For engagement to have this effect, it’s important not to just focus on the easy stuff. It’s not about launching another website or app or sending out a questionnaire. All of that can be useful, but it’s not the point. Patient engagement is about actually seeking to spend time live, one-on-one, with patients. That’s when the magic happens. That’s when you discover what goes on in the community. That’s when a relationship starts to grow and the spin and the buzzwords start to be replaced by something that’s real and meaningful. Our experience and knowledge may be what qualifies us to speak about specific diseases, but our personality is what unlocks the door to the hearts of those affected. That personality only gets a chance to shine through when we engage.
By the way: In the interest of patients, cooperation should of course encompass all stakeholders—life sciences companies, patients, agencies, payers, regulators. Every parent knows that nothing is more frustrating than when two kids share the same goal but can’t get along in the sandbox. Personal egos must not supersede shared interests.
Completing the Message with Patient-to-Patient Storytelling
While medical decisions should be based on scientific knowledge, medical best practice, and experience, we’re making a mistake if we rely on these things alone to improve patient outcomes. As much as we may wish it did, science does not sell itself. Patient adherence is influenced by so many other factors. Chief among those: Patient recall, patient understanding, and patient motivation. The facts are what counts, but how can the facts count if the patient forgets to take the pills? How can the facts count if the patient didn’t understand how exactly to administer the drug? How can the facts count if the patient has simply given up? The facts can only count when we ensure that the message is received, understood, and retained. The facts can only count when the patient cares.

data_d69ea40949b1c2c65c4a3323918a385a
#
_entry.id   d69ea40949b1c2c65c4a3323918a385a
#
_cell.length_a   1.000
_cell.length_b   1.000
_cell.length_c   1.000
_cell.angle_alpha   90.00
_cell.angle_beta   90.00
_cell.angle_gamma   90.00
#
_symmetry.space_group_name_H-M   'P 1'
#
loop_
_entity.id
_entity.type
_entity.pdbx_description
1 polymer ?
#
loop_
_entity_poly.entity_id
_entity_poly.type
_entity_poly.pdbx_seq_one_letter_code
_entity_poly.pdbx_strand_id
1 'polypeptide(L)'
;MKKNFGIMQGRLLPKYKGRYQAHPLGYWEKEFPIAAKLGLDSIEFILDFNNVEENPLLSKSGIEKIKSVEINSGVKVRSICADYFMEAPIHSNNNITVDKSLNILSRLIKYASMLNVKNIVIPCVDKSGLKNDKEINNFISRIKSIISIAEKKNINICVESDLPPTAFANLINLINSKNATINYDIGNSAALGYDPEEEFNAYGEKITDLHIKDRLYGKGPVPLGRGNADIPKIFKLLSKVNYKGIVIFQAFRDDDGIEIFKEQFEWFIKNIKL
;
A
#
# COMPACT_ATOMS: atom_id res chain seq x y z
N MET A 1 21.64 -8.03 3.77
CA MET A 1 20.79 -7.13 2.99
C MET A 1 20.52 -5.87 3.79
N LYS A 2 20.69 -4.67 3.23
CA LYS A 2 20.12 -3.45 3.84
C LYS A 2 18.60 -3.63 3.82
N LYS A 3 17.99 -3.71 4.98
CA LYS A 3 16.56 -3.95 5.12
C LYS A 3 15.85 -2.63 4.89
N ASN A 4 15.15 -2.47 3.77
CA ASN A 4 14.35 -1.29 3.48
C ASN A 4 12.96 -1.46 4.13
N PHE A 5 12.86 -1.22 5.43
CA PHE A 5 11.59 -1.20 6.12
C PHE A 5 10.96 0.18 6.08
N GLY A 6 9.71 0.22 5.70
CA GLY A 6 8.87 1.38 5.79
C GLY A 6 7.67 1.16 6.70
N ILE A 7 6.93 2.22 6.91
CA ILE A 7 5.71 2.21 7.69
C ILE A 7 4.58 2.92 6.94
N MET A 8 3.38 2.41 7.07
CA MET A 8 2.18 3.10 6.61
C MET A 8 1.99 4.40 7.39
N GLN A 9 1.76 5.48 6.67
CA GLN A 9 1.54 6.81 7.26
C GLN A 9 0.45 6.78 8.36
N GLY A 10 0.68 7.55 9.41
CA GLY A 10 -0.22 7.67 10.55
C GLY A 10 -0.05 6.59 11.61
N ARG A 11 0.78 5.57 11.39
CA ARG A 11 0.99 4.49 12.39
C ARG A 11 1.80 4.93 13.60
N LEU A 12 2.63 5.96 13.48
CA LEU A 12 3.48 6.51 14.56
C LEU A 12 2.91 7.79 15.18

People care when they are talked to directly, in their own language, with respect and empathy. That’s why other patients and caregivers are always the most credible and powerful spokespeople for patients and their loved ones. Your peers are the ones who understand your emotional journey the best. And it’s through your emotions that you connect with others and find motivation. Emotions are not the enemy of facts. Emotions and facts are allies if they align with one another. Let’s use a sports analogy: By establishing the facts, we’re defining the rules of the game; by bringing emotion, we actually start playing.
Behavior modification through cooperation
The attempt to achieve health outcomes for patients, rather than with patients, is bound to fail. We will never modify behavior by only pointing to the science. If science sold itself, our industry would have long adopted behavioral science to improve patient outcomes. The fact that we’re only now starting to do so proves the point that it takes more than knowing what’s right to do what’s right. It takes feeling it. It’s time for real collaboration, for a sustained effort to hear the patient voice and to amplify that voice for the benefit of all. It’s time to do things not with patients in mind but with patients involved.